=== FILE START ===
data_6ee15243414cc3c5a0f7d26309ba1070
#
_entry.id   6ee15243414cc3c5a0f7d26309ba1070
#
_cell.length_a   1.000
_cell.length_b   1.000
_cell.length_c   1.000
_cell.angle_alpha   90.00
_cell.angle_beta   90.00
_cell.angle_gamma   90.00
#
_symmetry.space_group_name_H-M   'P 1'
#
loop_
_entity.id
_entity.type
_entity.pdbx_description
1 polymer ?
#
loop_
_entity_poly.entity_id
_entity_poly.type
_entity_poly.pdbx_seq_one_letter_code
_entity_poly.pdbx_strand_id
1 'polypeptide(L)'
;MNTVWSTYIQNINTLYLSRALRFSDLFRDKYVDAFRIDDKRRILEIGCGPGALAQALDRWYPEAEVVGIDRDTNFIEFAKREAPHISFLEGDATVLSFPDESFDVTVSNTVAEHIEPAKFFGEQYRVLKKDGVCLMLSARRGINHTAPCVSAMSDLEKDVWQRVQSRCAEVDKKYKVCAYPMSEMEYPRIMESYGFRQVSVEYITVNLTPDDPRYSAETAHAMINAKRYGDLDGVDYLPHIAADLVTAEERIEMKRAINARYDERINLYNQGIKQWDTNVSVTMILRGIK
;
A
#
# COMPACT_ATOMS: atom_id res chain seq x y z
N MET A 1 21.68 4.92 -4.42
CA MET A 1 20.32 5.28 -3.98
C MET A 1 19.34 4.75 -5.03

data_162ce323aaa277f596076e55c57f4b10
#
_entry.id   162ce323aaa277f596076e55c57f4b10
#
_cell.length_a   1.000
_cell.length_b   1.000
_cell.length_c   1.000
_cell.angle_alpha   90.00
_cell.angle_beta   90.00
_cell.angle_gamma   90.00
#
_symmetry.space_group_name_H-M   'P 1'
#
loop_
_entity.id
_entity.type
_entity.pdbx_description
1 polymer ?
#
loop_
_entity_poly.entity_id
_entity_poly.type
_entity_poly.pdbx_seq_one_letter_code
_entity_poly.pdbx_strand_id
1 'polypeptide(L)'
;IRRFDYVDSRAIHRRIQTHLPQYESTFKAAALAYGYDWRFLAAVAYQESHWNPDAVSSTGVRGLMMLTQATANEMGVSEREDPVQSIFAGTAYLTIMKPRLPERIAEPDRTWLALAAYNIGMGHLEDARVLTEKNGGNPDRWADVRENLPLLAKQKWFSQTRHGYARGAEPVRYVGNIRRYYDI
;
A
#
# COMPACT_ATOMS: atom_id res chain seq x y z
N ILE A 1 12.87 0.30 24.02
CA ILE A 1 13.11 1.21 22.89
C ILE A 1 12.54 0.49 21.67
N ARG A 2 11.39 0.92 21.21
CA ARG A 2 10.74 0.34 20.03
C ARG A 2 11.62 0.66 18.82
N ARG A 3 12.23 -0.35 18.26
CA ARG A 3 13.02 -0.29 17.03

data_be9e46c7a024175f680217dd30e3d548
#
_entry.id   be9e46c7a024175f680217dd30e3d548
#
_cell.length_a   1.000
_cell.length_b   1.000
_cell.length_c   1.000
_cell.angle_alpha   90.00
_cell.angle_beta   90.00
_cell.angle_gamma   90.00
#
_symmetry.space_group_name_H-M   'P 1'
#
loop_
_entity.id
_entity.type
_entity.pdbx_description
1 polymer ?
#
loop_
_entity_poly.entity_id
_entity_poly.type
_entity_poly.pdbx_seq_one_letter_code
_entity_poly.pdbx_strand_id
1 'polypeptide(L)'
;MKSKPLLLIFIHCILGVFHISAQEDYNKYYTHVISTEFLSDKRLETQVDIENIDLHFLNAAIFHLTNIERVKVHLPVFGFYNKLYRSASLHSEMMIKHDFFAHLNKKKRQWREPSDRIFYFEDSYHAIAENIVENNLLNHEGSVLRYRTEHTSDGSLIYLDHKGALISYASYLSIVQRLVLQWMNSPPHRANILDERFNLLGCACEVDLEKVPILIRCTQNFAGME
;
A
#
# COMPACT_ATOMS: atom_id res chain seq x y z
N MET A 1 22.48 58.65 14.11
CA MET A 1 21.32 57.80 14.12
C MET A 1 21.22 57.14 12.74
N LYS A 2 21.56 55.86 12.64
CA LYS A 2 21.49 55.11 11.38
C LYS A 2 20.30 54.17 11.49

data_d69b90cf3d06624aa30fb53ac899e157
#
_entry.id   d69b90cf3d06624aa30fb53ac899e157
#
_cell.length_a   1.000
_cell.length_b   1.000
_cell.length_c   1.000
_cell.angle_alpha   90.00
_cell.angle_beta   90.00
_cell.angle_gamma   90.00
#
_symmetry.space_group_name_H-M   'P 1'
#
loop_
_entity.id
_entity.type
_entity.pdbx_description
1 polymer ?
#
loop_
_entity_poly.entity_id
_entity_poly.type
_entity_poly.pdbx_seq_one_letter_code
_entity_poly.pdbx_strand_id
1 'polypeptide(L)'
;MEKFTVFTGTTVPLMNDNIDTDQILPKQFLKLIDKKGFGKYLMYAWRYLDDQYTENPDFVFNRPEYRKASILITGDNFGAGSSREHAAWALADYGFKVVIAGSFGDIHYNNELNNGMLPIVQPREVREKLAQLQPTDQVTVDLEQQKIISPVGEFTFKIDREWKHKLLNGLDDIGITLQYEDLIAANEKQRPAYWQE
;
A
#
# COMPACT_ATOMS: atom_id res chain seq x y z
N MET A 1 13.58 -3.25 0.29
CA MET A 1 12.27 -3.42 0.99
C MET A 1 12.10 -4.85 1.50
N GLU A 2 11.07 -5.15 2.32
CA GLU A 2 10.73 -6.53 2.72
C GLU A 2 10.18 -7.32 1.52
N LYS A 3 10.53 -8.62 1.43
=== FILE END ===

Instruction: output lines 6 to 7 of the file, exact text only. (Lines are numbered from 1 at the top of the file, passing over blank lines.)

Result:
_cell.length_b   1.000
_cell.length_c   1.000